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Corrosion fatigue and fracture mechanics of high strength jack up steels

Myers, Peter Terence; (1998) Corrosion fatigue and fracture mechanics of high strength jack up steels. Doctoral thesis (Ph.D), UCL (University College London). Green open access

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Jack up platforms are self elevating mobile units used for drilling and production of offshore oil and gas reserves. These platforms utilise high strength weldable steels for the fabrication of the truss leg structures. The yield strength of these steels is typically around 700MPa compared with 350MPa in standard fixed jacket structures. Concern regarding the performance of such steels was heightened by the discovery of cracking in and around the spud can of several jack up platforms operating in the North Sea. It is thought that the higher strength steels are more susceptible to material degradation due to Hydrogen Embrittlement. An experimental investigation has been performed to investigate and quantify the magnitude of such deleterious effects. Seven fatigue tests have been performed on large scale welded tubular joints fabricated from SE702, a 690MPa steel commonly used in jack up construction. Cathodic protection levels of -800mV and -1000mV (versus Ag/AgCl) were used. Evidence from these tests suggests that this particular steel performs at least as well as lower strength steels in air and under cathodic protection. The shape of the tubular joints in jack up structures can be significantly different from those found in conventional fixed structures. This can have a significant effect on the stress distribution at the intersection of the tubular members. Accurate knowledge of the stresses at the intersection is needed for design and assessment purposes. Although the stress distribution in unstiffened joints has been heavily researched, little work has been done for joints representative of jack up legs. For this reason an extensive thin shell finite element investigation has been performed to determine the stress distribution across a wide range of jack up leg geometries. The distribution of stresses at the surface and through the thickness of the chord members has been quantified. The results show that the 'hot spot' SCF can be reduced by as much as 50% compared to the corresponding unstiffened joint. The results of this stress analysis study have been integrated into a fatigue fracture mechanics analysis of jack up representative geometries. Additionally, contemporary fracture mechanics models have been assessed against fracture mechanics data extracted from the experimental fatigue tests.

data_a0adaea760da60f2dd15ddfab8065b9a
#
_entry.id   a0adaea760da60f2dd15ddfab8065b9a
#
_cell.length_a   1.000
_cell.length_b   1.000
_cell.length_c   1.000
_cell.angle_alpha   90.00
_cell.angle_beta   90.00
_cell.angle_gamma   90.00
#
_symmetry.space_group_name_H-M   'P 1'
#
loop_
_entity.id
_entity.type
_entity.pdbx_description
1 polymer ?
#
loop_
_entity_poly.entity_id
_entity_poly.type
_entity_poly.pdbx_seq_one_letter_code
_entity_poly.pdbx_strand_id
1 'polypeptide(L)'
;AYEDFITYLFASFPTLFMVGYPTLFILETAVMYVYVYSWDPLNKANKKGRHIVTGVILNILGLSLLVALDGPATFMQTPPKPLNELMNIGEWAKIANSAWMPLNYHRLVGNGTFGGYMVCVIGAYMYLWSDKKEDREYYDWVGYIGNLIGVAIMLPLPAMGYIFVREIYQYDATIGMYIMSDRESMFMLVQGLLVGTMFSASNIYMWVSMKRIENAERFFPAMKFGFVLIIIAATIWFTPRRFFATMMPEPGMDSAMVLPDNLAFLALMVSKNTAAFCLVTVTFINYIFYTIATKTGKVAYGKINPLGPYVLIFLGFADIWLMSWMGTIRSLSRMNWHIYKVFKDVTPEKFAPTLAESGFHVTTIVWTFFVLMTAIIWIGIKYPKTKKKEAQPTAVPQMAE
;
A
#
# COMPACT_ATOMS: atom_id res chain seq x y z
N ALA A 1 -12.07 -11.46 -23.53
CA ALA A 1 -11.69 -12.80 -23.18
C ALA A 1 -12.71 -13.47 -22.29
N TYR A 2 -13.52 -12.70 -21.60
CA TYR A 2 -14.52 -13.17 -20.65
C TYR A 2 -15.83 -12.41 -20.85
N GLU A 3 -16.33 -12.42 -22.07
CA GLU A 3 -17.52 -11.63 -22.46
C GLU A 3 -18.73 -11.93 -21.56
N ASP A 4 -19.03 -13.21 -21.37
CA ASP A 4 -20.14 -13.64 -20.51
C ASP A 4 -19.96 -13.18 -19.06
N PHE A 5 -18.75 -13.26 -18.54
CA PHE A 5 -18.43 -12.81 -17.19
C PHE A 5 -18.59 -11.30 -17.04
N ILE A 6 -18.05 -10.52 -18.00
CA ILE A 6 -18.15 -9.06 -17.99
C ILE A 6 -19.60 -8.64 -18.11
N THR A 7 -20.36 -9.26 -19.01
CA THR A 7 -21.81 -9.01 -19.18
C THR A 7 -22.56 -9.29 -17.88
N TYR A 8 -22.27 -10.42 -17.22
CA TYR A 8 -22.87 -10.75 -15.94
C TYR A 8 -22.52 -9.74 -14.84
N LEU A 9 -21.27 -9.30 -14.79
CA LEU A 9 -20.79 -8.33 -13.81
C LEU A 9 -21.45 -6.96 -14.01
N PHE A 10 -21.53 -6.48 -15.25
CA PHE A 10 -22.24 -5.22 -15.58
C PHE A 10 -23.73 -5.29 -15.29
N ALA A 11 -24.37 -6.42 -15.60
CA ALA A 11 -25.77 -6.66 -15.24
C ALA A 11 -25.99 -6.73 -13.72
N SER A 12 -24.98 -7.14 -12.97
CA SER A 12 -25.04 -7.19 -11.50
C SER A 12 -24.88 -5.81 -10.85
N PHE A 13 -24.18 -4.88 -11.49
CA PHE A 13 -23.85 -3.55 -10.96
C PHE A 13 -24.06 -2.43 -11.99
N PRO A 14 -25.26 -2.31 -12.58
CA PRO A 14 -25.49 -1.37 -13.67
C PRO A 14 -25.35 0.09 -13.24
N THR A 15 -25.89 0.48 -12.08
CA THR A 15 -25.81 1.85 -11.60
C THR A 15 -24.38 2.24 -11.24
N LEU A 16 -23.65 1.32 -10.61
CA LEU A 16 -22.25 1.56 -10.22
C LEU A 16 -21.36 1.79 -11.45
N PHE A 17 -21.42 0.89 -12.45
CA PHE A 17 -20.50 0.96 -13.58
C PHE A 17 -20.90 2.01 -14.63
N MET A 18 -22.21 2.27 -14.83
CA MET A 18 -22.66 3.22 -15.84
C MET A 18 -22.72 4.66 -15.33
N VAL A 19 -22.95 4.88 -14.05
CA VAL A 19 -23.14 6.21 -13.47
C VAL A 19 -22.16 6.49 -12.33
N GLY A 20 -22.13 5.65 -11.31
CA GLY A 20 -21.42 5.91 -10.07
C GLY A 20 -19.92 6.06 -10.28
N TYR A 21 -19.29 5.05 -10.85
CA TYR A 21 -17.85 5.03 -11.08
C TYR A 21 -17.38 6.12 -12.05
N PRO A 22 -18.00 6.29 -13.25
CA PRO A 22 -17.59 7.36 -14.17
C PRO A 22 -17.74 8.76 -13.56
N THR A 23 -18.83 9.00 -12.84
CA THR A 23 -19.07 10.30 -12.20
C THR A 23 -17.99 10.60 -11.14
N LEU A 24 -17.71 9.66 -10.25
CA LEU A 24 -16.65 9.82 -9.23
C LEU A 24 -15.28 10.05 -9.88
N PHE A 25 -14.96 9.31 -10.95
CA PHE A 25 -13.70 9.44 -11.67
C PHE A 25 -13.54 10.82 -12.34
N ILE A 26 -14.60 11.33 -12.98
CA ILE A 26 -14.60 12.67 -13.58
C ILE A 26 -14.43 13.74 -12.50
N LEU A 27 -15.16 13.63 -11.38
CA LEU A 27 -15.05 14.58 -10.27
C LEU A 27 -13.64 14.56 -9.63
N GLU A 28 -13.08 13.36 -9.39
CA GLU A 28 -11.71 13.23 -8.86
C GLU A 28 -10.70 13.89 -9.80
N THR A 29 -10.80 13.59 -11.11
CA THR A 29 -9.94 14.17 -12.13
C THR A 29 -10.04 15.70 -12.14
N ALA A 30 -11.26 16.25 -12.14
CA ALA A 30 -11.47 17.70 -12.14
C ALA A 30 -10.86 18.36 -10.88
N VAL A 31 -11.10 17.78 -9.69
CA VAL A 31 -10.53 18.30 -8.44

Type: Thesis (Doctoral)
Qualification: Ph.D
Title: Corrosion fatigue and fracture mechanics of high strength jack up steels
Open access status: An open access version is available from UCL Discovery
Language: English
Additional information: Thesis digitised by ProQuest.
Keywords: Applied sciences; Corrosion fatigue; Fracture mechanics
URI: https://discovery.ucl.ac.uk/id/eprint/10102254
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